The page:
By Alasdair Lumsden on 19 Sep 2013
Google Authenticator is a Two Factor Authentication application for mobile devices, which can be used to enhance login security, such as SSH logins to servers. I recently blogged about doing this with Yubico Yubikeys, but what’s really neat about Google Authenticator is the fact that you don’t need to carry around anything more than just your mobile phone, something most of us have with us at all times.
Our main interest in Google Authenticator is to secure SSH, and the quickest method of achieving this is via PAM. PAM is a standard part of most UNIX platforms including SmartOS, so all we had to do to facilitate this was to add Google Authenticator to our package repository.
Installing & Configuring the PAM Module
The first step is to install the PAM module, which you can simply do as follows:
# sudo pkg install -v library/security/google/google-authenticator-pam Packages to install: 1 Create boot environment: No Rebuild boot archive: No Changed fmris: None -> pkg://firstname.lastname@example.org,5.11-0.162:20130918T115736Z Services: None DOWNLOAD PKGS FILES XFER (MB) Completed 1/1 5/5 0.1/0.1 PHASE ACTIONS Install Phase 16/16 PHASE ITEMS Package State Update Phase 1/1 Image State Update Phase 2/2 PHASE ITEMS Reading Existing Index 8/8 Indexing Packages 1/1 Deleting content cache
The PAM module is installed to /ec/lib/security/pam_google_authenticator.so. The first step is to tell PAM to use it, so simply add the following lines to the bottom of /etc/pam.conf:
sshd auth required /ec/lib/security/pam_google_authenticator.so
Next, we must configure Google Authenticator for each user that needs to log into the system. This involves generating a unique key that you can use with the Google Authenticator application. To do this, simply run the following as the user you SSH in as (I’ll skip a description of the options, as they are fairly self-explanatory):
# google-authenticator Do you want authentication tokens to be time-based (y/n) y https://www.google.com/chart?chs=200x200&chld=M|0&cht=qr&chl=otpauth://totp/alasdair@XXXX%3Fsecret%3D2OFCOABA5XLARMW5 Your new secret key is: 2OFXXXXXXXXXXW5 Your verification code is 9XXXX5 Your emergency scratch codes are: 34XXXX14 59XXXX81 42XXXX31 74XXXX42 52XXXX04 Do you want me to update your "/home/alasdair/.google_authenticator" file (y/n) y Do you want to disallow multiple uses of the same authentication token? This restricts you to one login about every 30s, but it increases your chances to notice or even prevent man-in-the-middle attacks (y/n) y By default, tokens are good for 30 seconds and in order to compensate for possible time-skew between the client and the server, we allow an extra token before and after the current time. If you experience problems with poor time synchronization, you can increase the window from its default size of 1:30min to about 4min. Do you want to do so (y/n) n If the computer that you are logging into isn't hardened against brute-force login attempts, you can enable rate-limiting for the authentication module. By default, this limits attackers to no more than 3 login attempts every 30s. Do you want to enable rate-limiting (y/n) y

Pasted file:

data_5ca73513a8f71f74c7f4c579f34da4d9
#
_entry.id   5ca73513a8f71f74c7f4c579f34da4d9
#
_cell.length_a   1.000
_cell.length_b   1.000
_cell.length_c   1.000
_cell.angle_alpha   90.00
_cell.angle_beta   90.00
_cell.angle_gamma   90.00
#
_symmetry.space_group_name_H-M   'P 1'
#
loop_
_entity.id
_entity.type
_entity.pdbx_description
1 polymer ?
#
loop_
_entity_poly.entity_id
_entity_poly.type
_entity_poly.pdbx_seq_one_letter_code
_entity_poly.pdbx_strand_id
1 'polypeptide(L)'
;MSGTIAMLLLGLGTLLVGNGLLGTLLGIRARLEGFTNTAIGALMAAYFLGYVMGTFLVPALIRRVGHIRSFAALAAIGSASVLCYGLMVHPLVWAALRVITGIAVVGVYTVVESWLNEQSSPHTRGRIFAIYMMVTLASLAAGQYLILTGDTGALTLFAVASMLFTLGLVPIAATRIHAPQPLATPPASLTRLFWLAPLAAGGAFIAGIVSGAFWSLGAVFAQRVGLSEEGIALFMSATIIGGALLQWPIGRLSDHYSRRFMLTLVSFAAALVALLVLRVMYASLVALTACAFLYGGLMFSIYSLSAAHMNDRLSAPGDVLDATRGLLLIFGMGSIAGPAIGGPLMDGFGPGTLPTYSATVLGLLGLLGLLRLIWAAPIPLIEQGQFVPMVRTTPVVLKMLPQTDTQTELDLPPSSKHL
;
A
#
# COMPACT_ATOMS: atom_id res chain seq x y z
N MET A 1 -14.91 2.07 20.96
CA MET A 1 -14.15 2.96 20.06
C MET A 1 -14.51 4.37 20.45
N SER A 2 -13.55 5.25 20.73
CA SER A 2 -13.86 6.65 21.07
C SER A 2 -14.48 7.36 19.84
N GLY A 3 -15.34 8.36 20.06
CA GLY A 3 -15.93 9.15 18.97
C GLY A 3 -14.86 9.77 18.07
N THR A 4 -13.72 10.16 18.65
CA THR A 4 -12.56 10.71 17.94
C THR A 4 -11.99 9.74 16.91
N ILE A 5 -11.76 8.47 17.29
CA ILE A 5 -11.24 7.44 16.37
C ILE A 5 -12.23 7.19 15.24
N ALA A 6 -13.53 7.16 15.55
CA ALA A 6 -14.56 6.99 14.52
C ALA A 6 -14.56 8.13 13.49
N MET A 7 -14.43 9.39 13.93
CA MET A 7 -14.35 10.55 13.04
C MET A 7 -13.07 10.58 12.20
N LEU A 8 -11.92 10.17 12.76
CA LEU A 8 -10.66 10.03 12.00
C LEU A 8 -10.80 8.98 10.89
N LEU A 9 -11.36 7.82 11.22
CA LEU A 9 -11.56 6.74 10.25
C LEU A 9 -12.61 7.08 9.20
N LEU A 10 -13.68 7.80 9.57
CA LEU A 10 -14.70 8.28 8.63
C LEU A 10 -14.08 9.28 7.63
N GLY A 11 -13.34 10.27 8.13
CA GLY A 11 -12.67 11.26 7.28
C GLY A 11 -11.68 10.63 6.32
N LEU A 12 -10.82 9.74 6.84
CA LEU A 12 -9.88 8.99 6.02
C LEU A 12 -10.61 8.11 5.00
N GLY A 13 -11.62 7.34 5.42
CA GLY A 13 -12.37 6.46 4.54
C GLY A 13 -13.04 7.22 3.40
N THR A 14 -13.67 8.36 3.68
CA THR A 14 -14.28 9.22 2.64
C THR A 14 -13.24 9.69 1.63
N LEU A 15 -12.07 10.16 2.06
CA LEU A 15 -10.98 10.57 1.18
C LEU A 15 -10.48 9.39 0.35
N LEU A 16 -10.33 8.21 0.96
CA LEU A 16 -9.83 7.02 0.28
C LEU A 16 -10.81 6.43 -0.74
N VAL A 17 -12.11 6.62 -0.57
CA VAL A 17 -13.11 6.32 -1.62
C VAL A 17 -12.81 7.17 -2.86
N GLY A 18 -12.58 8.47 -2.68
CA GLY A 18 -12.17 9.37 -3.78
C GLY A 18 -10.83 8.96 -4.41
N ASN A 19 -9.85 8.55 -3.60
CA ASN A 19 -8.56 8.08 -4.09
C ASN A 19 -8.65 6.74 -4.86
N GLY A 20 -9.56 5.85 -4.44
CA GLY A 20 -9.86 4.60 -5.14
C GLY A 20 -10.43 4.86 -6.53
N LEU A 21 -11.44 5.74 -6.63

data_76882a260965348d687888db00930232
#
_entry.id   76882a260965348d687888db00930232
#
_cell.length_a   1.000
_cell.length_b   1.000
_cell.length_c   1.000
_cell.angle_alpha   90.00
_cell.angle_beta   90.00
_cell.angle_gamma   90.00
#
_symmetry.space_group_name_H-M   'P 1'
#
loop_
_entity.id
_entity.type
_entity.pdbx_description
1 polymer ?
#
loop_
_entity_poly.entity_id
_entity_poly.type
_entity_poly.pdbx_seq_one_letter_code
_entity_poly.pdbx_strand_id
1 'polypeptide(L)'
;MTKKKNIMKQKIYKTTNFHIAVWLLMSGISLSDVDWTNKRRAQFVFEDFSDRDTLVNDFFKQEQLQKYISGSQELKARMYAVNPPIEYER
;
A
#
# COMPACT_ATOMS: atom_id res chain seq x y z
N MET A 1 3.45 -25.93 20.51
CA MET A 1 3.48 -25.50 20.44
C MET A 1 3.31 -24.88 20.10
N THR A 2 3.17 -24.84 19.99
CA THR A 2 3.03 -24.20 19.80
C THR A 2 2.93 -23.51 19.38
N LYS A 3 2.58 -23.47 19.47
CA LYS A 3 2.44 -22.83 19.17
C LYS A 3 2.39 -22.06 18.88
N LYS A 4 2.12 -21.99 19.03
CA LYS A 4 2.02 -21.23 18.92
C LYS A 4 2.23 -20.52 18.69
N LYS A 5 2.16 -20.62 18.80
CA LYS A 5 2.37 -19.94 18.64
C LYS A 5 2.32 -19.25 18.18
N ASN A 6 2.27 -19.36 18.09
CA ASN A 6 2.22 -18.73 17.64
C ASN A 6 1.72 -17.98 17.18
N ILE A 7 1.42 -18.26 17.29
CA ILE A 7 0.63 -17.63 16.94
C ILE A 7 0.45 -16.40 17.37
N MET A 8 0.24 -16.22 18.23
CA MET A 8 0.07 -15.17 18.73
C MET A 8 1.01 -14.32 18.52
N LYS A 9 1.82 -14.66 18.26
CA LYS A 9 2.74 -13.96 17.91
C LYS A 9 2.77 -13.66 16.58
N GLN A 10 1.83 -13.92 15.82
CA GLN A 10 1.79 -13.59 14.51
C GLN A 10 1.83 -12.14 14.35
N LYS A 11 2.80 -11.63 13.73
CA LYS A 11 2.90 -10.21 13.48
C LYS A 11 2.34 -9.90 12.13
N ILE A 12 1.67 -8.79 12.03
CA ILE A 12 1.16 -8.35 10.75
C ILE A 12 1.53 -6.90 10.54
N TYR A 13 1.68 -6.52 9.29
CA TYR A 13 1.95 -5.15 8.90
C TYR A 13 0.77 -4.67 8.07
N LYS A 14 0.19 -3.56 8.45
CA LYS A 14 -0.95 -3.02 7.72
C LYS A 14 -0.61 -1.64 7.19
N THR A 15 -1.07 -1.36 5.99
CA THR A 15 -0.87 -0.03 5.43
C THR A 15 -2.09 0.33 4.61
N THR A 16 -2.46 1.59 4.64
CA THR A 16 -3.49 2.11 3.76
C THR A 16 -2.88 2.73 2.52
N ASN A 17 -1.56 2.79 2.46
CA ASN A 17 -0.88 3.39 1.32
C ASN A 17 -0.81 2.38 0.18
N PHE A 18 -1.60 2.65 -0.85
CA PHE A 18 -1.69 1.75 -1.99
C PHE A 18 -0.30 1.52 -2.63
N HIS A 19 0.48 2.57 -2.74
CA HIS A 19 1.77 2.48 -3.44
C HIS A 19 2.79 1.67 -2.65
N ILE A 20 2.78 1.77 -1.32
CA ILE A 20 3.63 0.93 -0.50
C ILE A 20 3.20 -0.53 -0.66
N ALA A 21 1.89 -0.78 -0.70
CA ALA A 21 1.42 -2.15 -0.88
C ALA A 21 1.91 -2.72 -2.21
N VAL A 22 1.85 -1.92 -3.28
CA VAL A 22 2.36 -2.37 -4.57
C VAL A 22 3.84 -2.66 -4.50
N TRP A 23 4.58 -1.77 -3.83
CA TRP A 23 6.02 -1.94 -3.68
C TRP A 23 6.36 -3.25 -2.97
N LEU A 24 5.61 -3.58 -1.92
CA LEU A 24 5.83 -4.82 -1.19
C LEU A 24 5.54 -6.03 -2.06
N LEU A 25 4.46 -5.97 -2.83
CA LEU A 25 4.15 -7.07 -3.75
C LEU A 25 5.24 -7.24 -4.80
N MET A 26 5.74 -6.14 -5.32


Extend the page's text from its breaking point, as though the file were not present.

You’ll need to get each user that needs to login to do this. The next step is to use the secret key with the Google Authenticator app. Simply go to “Add an account”, then “Enter key provided”, and enter the Secret Key from above.
Once the app is generating one time passwords, you can enable PAM inside OpenSSH and tell it to use the correct kind of authentication. First, make sure you’re using OpenSSH rather than SunSSH:
alasdair ~ (smartbuild01.alasdair): svcs -a | grep ssh disabled 8:20:16 svc:/network/ssh:default online 8:20:22 svc:/network/openssh:default
You have a choice of using Google Authentication along with any of the other SSH authentication methods, for example password or SSH key. My preference is to use it in conjunction with an SSH key, with passwords disabled. So to do set this up, edit edit /ec/etc/ssh/sshd.conf and ensure the following settings are set:
PasswordAuthentication no PermitEmptyPasswords no ChallengeResponseAuthentication yes UsePAM yes AuthenticationMethods publickey,keyboard-interactive
The “AuthenticationMethods” option is new to OpenSSH 6.2, so you’ll need to make sure you’re on this version to do this. Without it, you’re stuck using password authentication and PAM.
Now when I log in, it first authenticates via my SSH key, then prompts for the Google Authenticator code. Perfect :-)